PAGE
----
Torrington native draws upon her Jewish heritage for “Gefilte Fish Chronicles”
By Cindy Mindell
TORRINGTON – The new musical, “The Gefilte Fish Chronicles,” just ended its debut run at the Warner Theatre. Among the cast members who took their final bows was Torrington native and current resident Lana Peck, who brought her own Jewish background to the show.
Peck grew up in the small local Jewish community, attending Hebrew school at Beth El Synagogue. Her musical foray began early. “I’ve been singing for as long as I can recall,” Peck says. “I was exposed to musical theater early on: my mother would play Broadway show albums, my dad would play show tunes on our piano, and my grandfather, who was a professional actor in Los Angeles, taught me ‘Matchmaker’ from ‘Fiddler on the Roof’ when I was five or six and he encouraged my passion.” Ten years later, Peck played the role of Yente in a high-school production of the musical.
At local theater performances, “I can still recall the feeling of gripping the arms of my chair to keep myself from jumping up to sing with the cast,” she says. “Perhaps there’s some residual energy left over after each show that lingers in the space of a theater that is exciting to me, because just being there feels welcoming.”
Now a full-time musical and visual performing artist, Peck composes and performs her own songs (including an a capella mélange of “Hatikvah” and “Tikvatenu”). “I love most anything creative, whether it’s singing, acting, songwriting, drawing, puppetry, prop-building, animation, etc.,” she says. “Theater allows me a place to do that.”
Peck was especially drawn to “The Gefilte Fish Chronicles” because of her own family history: her maternal grandmother, Ida Rubin, came to the U.S. from Minsk, the same migratory path followed by the story’s characters. Peck’s great-grandmother, Rose Rubin, was a butcher in the old country; the wedding scene in the show takes place in the family’s butcher shop. “My mom told me about how it was common in the 1940s to have live carp swimming in the bathtub, something that gets referenced in the show,” she says, “but I will admit: I had never heard of chulent before this show!”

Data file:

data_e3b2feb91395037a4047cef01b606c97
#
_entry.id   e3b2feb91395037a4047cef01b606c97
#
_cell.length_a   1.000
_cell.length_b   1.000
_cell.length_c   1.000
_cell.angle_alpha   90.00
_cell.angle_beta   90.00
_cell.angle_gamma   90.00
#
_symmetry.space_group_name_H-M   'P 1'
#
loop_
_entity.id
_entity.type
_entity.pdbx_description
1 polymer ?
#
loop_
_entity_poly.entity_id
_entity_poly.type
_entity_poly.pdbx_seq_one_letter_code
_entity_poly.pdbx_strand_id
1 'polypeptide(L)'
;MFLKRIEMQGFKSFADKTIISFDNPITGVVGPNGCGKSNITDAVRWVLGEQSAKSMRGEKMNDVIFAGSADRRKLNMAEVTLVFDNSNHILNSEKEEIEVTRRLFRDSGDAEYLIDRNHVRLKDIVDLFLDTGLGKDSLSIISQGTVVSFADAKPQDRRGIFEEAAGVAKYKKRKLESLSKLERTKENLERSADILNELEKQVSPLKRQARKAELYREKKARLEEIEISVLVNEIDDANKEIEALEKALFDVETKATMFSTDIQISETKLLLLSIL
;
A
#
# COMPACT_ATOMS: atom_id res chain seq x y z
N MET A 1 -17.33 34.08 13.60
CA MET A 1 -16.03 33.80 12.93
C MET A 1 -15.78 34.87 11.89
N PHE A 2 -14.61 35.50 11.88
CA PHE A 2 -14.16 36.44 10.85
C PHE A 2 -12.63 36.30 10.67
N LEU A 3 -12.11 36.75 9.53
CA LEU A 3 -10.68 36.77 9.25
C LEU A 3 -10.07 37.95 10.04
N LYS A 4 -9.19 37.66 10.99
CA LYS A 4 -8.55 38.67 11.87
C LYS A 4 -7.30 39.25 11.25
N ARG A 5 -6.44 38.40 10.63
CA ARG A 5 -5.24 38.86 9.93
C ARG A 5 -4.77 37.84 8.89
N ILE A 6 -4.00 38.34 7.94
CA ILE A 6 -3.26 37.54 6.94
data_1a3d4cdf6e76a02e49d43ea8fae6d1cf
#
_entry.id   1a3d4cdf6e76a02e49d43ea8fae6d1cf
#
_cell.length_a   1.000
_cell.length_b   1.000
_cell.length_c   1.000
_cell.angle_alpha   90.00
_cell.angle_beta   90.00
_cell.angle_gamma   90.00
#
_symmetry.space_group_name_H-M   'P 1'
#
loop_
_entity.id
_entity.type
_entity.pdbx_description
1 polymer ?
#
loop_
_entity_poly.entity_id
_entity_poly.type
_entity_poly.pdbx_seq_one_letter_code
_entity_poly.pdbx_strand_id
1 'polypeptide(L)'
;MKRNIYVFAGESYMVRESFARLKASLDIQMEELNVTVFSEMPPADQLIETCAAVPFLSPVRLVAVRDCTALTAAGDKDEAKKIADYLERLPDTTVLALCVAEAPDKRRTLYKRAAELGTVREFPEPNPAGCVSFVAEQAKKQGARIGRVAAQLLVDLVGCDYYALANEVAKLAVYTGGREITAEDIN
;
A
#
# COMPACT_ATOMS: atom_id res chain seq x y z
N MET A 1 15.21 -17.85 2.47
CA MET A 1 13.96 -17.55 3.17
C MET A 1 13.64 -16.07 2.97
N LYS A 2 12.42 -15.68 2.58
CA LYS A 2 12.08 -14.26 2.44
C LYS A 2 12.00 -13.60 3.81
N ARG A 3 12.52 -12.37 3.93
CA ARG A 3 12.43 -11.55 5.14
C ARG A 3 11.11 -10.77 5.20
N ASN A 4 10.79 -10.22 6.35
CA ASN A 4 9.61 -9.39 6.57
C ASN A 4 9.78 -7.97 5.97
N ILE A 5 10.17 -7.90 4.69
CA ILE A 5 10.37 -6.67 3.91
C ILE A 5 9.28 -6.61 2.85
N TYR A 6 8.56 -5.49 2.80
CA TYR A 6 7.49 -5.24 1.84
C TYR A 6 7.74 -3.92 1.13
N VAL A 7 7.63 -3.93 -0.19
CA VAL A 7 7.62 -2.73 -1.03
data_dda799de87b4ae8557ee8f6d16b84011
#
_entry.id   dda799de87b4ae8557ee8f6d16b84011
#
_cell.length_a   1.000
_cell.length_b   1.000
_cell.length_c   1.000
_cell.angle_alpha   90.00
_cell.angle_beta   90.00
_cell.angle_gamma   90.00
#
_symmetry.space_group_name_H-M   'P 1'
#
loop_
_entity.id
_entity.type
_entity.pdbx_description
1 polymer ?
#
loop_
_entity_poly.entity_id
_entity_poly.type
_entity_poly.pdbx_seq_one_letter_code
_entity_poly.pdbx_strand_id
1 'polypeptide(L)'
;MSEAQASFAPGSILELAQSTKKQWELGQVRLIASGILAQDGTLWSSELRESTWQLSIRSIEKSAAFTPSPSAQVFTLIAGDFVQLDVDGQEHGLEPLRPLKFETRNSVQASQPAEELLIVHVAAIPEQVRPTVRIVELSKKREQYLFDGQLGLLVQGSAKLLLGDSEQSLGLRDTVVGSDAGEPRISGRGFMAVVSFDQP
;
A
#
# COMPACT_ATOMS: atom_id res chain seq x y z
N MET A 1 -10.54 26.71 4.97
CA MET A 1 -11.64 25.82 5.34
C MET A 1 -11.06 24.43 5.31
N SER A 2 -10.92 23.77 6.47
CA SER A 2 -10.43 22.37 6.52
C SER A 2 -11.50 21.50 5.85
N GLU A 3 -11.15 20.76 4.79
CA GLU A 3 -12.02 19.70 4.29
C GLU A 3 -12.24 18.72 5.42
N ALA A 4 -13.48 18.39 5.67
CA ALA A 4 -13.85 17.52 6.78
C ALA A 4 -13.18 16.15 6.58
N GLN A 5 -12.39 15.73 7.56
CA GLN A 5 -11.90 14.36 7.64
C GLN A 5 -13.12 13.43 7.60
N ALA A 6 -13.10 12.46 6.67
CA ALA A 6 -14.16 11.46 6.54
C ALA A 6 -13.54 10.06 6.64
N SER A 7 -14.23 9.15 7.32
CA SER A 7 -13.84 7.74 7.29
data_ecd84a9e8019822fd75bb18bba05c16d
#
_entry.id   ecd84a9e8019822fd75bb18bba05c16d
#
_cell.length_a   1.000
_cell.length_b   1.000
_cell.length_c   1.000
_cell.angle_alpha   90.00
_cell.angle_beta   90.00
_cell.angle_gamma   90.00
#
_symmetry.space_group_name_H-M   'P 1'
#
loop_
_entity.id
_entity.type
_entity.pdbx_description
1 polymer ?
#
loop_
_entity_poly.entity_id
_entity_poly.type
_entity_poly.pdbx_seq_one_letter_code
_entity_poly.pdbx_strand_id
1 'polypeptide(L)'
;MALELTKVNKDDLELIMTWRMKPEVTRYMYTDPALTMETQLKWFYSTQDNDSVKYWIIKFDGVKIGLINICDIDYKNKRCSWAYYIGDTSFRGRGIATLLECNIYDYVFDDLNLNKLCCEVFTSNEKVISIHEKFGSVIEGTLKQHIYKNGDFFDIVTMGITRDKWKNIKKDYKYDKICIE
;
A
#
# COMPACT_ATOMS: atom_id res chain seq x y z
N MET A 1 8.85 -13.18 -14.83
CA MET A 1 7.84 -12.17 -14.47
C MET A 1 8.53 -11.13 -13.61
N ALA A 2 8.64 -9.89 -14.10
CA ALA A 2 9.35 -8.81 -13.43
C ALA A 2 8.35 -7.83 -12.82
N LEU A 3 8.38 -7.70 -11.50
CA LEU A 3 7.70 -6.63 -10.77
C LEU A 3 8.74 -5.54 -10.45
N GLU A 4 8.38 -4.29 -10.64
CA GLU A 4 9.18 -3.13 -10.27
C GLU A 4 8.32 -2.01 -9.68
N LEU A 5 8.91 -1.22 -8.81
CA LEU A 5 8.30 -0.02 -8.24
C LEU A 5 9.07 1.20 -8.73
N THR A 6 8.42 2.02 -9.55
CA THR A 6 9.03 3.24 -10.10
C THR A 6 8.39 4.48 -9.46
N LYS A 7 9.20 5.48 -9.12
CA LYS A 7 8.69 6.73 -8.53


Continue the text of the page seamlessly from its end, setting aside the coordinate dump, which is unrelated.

Peck played three roles in the musical: the 12-year-old girl, Rebecca; the 20-something woman, Madison; and a 101-year-old rabbi in 1950s-era Brooklyn.
“My background and early religious training were helpful, certainly,” she says of her approach to the characters. “For instance, I came in already knowing [the song,] ‘Shalom Aleichem,’ which I sing as the rabbi in the show, and I also knew not
to let my tallis touch the ground.”
While “The Gefilte Fish Chronicles” is based on the story of several generations of an American Jewish family, the play’s writers did not focus much on religious or Yiddish-language elements, Peck says, possibly in order to express more universal themes. “A part of me wishes they had more specifics in there to do just that,” she says. “I think universality can be found in specificity; when you give an audience specifics, they naturally draw what’s true and common for themselves out of it. You add a Jewish prayer or saying or superstition, you’ll get a non-Jewish audience member to relate in their own way; as long as it’s real and from the heart.”
The experience caused Peck to think about family and connection. “My rabbi character gives a speech that sums up a little of what I thought was at the heart of the show,” she says. “He talks about how the wedding chuppah should be filled with symbols of your ancestors and you carry that with you. At the end of the show, the generations who passed on are reunited again onstage. To me, it speaks to how who we are now is made up of who we came from. We can draw strength from that connection. It can be very validating to find what you share. If you learn about who your elders were as people and their stories, you can see where you get your gifts and personality traits from, even the ‘crazy-making’ kind of traits. Everybody’s a little bit ‘crazy’ in a good way, yes?”
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